When Cupid calls, talk money

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WHEN people start dating, they’re often caught up in the romance of it all and money can be a daunting topic to bring up, says founder of financial-education business Women with Cents Natasha Janssens.

Natasha Janssens… “Everything we do is tied to money, so communication is key.” Photo by Kathryn Vukovljak

She says a recent Relationships Australia report cites financial stress as a leading cause for divorce.

“Couples need to have regular conversations about money,” Natasha says.

“My husband Simon and I started dating in our early 20s and it was our first serious relationship for us both.

“We’ve changed and evolved over the years, and learned a lot! At the start, like many modern, independent women I wanted to keep the finances separate and felt it was great. He could buy a Playstation and I could buy a new dress without any arguments or asking permission from each other.

“But over time we realised that keeping the finances in isolation to each other meant we didn’t have a joint goal to work towards.”

Natasha says that without a joint goal, problems can occur down the track, with the possibility of creating a lack of communication.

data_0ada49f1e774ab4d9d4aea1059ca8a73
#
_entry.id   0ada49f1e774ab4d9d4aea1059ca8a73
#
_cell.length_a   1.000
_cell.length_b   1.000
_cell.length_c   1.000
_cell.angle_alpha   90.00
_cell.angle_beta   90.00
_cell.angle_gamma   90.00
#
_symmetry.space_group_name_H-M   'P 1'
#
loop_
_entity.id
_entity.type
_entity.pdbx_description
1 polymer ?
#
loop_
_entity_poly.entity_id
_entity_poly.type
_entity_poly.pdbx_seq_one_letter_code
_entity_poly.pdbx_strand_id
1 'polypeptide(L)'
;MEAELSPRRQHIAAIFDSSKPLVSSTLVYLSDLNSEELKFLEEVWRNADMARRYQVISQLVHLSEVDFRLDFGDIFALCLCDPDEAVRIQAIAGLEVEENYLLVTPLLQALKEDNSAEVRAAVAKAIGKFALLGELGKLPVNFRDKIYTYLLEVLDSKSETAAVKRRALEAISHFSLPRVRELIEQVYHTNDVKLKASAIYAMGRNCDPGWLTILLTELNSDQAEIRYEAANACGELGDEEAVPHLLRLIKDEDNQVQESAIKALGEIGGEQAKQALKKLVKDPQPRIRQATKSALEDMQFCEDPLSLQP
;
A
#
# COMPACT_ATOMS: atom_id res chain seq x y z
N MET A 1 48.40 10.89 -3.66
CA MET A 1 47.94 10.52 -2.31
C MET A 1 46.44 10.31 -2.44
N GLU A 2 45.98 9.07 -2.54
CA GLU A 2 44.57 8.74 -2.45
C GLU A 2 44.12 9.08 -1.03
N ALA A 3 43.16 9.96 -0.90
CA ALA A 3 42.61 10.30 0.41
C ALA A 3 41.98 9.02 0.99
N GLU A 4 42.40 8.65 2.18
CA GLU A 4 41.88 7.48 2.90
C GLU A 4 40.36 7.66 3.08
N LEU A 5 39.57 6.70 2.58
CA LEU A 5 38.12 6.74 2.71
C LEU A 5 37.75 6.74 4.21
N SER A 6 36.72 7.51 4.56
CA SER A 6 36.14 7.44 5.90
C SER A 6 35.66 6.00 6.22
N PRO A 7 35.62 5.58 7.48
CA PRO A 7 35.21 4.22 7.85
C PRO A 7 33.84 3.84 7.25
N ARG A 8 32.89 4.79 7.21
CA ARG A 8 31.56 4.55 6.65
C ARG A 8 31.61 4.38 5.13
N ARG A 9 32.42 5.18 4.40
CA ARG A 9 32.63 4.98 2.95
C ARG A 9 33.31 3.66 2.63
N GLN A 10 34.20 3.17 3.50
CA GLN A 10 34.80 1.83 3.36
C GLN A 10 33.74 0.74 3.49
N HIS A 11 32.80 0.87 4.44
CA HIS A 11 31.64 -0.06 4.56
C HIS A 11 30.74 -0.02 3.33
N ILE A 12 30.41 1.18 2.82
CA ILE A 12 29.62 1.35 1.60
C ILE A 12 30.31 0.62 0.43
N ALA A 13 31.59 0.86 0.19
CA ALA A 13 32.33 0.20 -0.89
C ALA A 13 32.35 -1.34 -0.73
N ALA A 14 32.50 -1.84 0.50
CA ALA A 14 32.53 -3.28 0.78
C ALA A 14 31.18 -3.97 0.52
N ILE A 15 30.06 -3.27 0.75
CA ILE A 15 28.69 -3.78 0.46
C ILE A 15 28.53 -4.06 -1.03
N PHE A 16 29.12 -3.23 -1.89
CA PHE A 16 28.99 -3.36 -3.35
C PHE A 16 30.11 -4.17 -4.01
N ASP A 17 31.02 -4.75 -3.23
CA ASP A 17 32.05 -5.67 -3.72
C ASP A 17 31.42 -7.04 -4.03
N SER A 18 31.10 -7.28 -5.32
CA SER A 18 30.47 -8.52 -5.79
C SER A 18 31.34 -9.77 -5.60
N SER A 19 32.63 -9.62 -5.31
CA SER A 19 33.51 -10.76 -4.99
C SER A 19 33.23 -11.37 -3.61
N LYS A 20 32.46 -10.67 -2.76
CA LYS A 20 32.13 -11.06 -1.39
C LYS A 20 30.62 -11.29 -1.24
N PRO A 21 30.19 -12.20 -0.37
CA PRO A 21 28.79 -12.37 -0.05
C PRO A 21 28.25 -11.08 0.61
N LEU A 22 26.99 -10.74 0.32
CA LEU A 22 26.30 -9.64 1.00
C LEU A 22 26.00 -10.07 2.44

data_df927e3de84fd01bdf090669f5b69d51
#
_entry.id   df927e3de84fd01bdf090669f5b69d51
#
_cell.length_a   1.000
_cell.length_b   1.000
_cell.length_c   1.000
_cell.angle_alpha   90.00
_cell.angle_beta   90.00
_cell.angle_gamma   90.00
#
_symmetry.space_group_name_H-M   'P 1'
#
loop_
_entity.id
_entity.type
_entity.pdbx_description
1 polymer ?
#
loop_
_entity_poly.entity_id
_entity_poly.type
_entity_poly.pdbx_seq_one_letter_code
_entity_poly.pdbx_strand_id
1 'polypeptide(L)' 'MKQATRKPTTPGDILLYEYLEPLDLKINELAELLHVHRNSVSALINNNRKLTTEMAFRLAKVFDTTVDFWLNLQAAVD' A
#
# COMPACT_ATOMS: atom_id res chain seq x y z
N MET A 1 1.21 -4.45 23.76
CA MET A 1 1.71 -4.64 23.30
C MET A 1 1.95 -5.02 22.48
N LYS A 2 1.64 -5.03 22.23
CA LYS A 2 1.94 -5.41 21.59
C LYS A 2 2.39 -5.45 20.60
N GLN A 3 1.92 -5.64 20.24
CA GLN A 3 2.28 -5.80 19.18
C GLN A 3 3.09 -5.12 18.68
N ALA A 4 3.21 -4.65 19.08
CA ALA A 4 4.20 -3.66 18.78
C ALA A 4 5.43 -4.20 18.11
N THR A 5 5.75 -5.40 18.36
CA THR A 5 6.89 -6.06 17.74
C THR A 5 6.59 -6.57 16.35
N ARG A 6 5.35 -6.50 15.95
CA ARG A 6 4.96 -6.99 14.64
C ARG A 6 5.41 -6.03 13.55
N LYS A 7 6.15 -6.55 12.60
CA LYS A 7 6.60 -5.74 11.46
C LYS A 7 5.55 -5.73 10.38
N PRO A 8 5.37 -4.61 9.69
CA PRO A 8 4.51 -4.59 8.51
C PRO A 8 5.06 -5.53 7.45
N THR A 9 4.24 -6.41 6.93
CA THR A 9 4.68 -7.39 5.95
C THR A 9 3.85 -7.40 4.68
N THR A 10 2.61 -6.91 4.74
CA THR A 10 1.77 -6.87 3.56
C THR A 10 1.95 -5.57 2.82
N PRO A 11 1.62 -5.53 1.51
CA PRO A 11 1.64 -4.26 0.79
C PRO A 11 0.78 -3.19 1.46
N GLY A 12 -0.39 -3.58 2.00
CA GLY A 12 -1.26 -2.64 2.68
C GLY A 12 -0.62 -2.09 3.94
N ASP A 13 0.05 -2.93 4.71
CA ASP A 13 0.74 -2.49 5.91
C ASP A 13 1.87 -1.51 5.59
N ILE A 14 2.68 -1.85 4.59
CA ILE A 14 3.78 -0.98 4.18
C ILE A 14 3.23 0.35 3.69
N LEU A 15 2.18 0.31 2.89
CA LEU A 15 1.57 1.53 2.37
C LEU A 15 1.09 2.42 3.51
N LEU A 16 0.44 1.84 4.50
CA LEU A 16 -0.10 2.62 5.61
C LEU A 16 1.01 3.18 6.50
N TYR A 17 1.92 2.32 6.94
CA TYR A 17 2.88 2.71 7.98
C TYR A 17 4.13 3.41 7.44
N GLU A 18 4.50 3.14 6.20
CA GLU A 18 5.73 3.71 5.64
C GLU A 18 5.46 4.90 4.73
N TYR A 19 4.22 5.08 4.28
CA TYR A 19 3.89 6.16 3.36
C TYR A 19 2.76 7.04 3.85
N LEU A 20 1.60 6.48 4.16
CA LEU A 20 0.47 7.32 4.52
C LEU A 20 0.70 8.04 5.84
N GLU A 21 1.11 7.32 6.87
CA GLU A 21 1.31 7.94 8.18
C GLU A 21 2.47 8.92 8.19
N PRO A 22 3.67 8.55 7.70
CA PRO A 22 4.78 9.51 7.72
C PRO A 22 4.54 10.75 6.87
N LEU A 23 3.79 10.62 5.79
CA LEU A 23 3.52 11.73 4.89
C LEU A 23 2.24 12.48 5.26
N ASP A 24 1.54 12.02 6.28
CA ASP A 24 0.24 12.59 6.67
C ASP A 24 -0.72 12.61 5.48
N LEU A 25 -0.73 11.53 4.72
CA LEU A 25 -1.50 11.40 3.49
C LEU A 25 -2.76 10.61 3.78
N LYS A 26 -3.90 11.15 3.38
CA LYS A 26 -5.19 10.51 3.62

“Couples need to be mindful of taking that step and having regular communication about their joint goals,” Natasha says.

“It’s about daydreaming together, what do the next two, three, five years look like and where do we want to be? And then taking steps to achieve it.”

Natasha says that while we all have different values, particularly around money, a successful relationship can overcome that.

The approaches we take can affect the stress that money puts on relationships, as we all have different levels of risk tolerance, Natasha says.

“Women are often more cautious and want to save for a rainy day, while men have more bravado and are prepared to take on higher risk investments,” she says.

“If you feel stressed about money, sit down and talk about it with your partner – don’t let it fester or one or both of you will explode.

“I like to think of the household as being like a company – if every employee is focused on solely their own goal, it won’t thrive and progress. Everyone needs to be committed to the same goal, while also having their own personal goals as well.

“Everything we do is tied to money, so communication is key.”

For more information, visit womenwithcents.com.au

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Kathryn Vukovljak
Kathryn Vukovljak is a "CityNews" journalist with a particular interest in homes and gardens.

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